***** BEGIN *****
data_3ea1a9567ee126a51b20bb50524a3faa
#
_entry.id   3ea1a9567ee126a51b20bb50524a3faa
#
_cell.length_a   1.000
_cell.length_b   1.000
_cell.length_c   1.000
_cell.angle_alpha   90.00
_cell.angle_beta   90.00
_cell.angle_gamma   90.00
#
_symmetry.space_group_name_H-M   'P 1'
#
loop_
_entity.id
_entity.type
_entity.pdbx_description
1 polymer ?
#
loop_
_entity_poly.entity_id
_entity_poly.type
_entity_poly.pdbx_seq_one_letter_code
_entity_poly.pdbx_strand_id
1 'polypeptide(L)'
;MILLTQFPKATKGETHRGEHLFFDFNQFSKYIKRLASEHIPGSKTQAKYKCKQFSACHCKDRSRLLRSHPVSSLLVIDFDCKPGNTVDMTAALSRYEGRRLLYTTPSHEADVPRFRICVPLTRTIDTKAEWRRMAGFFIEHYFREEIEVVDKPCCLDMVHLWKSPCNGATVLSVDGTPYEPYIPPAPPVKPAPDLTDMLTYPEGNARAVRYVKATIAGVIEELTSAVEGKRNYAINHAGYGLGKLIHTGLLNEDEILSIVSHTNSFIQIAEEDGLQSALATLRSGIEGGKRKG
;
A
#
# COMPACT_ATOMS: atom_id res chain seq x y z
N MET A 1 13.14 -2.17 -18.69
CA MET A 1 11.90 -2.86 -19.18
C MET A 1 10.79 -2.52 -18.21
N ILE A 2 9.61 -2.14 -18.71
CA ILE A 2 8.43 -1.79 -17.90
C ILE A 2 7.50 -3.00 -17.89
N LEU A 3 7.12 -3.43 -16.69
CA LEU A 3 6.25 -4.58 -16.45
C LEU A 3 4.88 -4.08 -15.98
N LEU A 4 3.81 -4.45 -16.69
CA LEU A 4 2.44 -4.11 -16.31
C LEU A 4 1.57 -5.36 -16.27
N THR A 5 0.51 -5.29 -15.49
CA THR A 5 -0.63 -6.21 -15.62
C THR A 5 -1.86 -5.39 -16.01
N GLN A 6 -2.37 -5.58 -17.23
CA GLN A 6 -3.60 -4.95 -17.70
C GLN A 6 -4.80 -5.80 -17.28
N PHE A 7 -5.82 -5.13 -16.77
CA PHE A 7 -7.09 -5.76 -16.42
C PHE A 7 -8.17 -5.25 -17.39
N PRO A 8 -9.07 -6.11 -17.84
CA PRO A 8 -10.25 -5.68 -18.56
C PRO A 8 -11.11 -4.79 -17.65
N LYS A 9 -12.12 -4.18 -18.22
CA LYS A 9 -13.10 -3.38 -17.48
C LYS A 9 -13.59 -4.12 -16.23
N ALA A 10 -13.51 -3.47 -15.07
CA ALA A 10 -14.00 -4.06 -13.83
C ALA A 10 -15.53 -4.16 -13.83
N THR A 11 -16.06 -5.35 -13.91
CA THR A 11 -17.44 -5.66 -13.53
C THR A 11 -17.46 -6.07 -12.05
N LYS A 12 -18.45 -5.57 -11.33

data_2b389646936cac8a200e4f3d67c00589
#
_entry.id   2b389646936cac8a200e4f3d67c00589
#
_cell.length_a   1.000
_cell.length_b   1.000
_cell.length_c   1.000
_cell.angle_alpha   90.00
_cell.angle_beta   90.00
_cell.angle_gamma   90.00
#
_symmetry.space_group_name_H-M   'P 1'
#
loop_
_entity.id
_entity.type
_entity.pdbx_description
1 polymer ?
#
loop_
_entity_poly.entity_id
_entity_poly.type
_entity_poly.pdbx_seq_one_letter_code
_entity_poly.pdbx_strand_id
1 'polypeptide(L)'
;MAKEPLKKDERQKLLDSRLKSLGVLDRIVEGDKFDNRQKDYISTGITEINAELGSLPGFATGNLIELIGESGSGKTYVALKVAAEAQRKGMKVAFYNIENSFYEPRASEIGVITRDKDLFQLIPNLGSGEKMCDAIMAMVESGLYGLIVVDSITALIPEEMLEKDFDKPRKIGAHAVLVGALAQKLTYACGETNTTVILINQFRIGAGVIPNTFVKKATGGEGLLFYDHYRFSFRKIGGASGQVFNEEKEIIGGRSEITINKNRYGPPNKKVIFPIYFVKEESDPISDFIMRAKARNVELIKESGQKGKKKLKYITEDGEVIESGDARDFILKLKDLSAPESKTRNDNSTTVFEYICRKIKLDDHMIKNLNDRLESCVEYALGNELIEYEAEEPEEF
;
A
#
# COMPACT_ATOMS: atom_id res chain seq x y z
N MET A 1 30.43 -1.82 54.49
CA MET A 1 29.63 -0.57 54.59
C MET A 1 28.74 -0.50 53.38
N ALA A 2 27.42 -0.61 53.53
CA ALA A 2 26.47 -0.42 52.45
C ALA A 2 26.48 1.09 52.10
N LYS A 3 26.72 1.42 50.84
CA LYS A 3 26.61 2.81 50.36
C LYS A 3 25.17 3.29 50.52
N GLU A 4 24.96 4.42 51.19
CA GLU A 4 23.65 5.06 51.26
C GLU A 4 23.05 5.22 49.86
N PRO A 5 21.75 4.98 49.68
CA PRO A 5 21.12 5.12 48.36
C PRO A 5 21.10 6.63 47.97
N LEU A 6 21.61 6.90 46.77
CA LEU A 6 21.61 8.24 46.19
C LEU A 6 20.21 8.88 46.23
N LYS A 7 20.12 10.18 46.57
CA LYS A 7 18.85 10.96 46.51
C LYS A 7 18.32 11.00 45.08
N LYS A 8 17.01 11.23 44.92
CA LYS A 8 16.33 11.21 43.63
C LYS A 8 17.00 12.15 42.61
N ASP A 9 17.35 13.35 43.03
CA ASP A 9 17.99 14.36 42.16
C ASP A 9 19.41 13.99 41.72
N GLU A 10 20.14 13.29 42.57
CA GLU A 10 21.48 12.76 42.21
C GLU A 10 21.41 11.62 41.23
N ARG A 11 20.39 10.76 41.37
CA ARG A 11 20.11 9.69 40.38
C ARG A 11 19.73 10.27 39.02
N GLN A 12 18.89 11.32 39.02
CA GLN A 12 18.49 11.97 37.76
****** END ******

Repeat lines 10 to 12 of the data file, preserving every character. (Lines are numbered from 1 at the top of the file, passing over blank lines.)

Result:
_cell.angle_gamma   90.00
#
_symmetry.space_group_name_H-M   'P 1'